Rushing to beat a crackdown on Mexico's southern border, these Central American migrants are determined.
(SOUNDBITE) (ENGLISH) HONDURAN MIGRANT, MARCOS OVIDIO FLORES SAYING: "It worries me because we want to achieve our goal… and going back to our country wouldn't be easy, we'd be at risk." Mexico struck a deal with the U.S. last week to ramp up its efforts to stem the flow of migrants headed for the U.S avoiding punitive tariffs by President Donald Trump.
But it's not off the hook just yet, Washington will review the effectiveness of Mexico's policies after 90 days.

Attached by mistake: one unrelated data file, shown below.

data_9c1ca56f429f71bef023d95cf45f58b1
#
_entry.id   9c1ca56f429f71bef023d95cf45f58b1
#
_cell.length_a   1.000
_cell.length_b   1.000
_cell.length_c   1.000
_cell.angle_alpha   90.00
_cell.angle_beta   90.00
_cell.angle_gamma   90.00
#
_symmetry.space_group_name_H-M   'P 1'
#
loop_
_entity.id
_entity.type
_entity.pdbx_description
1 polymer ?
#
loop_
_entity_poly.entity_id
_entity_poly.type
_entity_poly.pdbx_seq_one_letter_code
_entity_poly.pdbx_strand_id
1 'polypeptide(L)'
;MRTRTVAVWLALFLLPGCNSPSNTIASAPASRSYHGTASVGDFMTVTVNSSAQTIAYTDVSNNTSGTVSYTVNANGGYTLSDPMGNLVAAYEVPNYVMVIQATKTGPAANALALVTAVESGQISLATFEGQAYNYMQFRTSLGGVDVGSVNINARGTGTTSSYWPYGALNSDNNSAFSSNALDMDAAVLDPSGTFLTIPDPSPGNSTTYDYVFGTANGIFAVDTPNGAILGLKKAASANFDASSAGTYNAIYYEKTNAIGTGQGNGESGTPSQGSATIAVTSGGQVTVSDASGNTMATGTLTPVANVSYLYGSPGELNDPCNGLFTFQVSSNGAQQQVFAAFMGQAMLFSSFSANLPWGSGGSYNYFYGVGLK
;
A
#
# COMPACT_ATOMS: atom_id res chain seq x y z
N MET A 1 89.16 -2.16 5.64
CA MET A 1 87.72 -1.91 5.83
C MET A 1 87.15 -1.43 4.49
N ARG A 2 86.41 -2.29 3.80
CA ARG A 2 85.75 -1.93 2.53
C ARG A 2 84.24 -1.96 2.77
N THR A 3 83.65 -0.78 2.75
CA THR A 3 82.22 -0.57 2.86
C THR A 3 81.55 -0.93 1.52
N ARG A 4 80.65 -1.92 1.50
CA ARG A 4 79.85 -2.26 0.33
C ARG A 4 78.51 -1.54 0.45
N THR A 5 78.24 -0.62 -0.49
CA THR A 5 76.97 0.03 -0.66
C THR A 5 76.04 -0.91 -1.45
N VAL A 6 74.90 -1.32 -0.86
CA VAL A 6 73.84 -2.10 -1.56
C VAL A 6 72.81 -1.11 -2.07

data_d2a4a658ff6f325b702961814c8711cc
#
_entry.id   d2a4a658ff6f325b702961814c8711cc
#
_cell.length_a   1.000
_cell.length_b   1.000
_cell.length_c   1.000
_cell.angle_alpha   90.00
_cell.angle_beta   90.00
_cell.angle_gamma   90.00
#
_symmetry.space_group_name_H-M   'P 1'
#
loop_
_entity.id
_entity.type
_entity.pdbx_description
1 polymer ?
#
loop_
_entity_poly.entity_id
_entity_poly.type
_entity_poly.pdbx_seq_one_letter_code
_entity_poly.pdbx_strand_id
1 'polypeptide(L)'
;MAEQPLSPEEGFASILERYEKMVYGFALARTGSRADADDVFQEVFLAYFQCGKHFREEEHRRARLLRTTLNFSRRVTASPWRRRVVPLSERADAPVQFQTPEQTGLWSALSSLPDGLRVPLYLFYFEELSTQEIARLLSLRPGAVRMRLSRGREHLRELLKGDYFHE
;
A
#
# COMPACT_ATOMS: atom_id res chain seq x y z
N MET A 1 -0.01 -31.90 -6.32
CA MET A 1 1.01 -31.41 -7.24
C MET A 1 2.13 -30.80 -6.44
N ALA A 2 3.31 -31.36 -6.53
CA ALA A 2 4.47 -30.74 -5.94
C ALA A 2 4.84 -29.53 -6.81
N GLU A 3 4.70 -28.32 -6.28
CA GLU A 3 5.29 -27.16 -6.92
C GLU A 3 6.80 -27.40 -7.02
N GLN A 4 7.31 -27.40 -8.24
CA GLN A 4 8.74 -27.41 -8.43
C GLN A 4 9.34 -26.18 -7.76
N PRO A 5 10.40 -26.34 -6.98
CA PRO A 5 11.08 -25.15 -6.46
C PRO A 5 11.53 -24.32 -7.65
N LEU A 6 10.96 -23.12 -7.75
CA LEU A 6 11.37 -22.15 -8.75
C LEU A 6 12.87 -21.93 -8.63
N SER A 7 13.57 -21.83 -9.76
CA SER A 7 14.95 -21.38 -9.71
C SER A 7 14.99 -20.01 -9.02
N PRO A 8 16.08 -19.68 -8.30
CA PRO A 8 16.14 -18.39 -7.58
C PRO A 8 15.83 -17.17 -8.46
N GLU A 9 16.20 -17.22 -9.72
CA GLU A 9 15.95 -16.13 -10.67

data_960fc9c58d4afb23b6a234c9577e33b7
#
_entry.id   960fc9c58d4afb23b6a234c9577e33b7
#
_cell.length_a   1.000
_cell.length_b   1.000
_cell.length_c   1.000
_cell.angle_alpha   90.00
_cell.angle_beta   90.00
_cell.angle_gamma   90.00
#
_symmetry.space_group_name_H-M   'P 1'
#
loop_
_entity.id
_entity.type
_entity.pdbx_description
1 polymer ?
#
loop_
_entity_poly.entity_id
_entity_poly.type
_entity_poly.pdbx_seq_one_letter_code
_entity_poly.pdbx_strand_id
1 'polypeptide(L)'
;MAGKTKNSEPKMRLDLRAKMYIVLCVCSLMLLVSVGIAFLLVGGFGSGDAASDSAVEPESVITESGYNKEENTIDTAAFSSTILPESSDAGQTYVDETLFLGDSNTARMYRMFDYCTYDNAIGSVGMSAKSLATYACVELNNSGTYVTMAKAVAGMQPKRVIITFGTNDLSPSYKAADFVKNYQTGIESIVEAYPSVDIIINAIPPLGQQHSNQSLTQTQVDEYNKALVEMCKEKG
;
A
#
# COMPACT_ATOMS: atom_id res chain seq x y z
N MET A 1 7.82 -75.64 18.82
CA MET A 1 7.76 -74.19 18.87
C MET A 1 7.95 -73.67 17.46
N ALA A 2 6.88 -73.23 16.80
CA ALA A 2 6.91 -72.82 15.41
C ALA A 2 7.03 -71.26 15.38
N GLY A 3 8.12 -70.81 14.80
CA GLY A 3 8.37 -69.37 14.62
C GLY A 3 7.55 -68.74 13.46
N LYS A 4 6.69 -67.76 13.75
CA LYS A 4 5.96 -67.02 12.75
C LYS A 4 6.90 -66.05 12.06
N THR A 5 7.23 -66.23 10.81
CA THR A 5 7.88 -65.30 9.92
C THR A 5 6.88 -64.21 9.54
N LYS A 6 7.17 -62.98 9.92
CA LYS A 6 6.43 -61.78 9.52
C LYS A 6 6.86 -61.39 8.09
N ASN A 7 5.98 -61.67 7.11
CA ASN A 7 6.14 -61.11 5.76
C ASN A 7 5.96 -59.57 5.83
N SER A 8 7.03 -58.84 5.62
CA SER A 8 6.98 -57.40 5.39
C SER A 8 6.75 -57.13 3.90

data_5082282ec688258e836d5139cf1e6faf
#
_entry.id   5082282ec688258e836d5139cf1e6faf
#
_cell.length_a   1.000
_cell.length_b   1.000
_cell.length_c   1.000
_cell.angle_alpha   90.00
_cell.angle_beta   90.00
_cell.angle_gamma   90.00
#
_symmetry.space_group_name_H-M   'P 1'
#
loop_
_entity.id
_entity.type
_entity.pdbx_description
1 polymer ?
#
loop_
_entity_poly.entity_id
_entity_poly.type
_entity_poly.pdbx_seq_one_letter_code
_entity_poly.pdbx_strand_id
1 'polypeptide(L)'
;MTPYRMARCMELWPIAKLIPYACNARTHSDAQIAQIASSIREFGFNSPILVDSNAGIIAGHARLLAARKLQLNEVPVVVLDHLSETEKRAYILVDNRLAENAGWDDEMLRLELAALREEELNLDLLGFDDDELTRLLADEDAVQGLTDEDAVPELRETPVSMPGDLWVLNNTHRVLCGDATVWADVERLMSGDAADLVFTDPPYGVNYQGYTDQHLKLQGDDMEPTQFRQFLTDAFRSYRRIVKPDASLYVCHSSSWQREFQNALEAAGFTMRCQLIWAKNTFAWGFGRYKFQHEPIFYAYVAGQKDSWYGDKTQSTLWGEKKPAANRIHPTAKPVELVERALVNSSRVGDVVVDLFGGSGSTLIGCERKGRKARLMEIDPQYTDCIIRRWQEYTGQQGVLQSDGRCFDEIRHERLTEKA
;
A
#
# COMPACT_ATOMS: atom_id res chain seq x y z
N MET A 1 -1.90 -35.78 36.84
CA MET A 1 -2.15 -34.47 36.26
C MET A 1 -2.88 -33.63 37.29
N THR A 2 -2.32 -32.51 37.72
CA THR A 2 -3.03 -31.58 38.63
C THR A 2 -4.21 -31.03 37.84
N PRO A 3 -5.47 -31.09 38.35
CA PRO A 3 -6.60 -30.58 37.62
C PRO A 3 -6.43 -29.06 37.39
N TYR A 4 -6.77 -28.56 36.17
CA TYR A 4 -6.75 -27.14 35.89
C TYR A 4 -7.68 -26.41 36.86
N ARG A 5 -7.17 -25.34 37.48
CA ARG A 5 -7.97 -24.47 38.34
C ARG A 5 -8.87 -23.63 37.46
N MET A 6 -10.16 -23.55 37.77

And while Mexican Foreign Minister Marcelo Ebrard said last week that the country would beef up control of its southern border, including sending 6000 national guard troops starting Wednesday, witnesses saw no signs of that deployment.
In footage shot Thursday by Reuters in Ciudad Hidalgo Chiapas - the southern Mexican state that borders Guatemala - migrants who say they're fleeing gang violence in their home countries, could be seen crossing the Suchiate river on a raft and staggering onto Mexican soil.
With no Mexican official in site.
As part of the deal brokered between the U.S. and Mexico, the Mexican side has agreed to consider changing its migration laws after 45 days if it proves unable to stop the waves of people journeying to the U.S.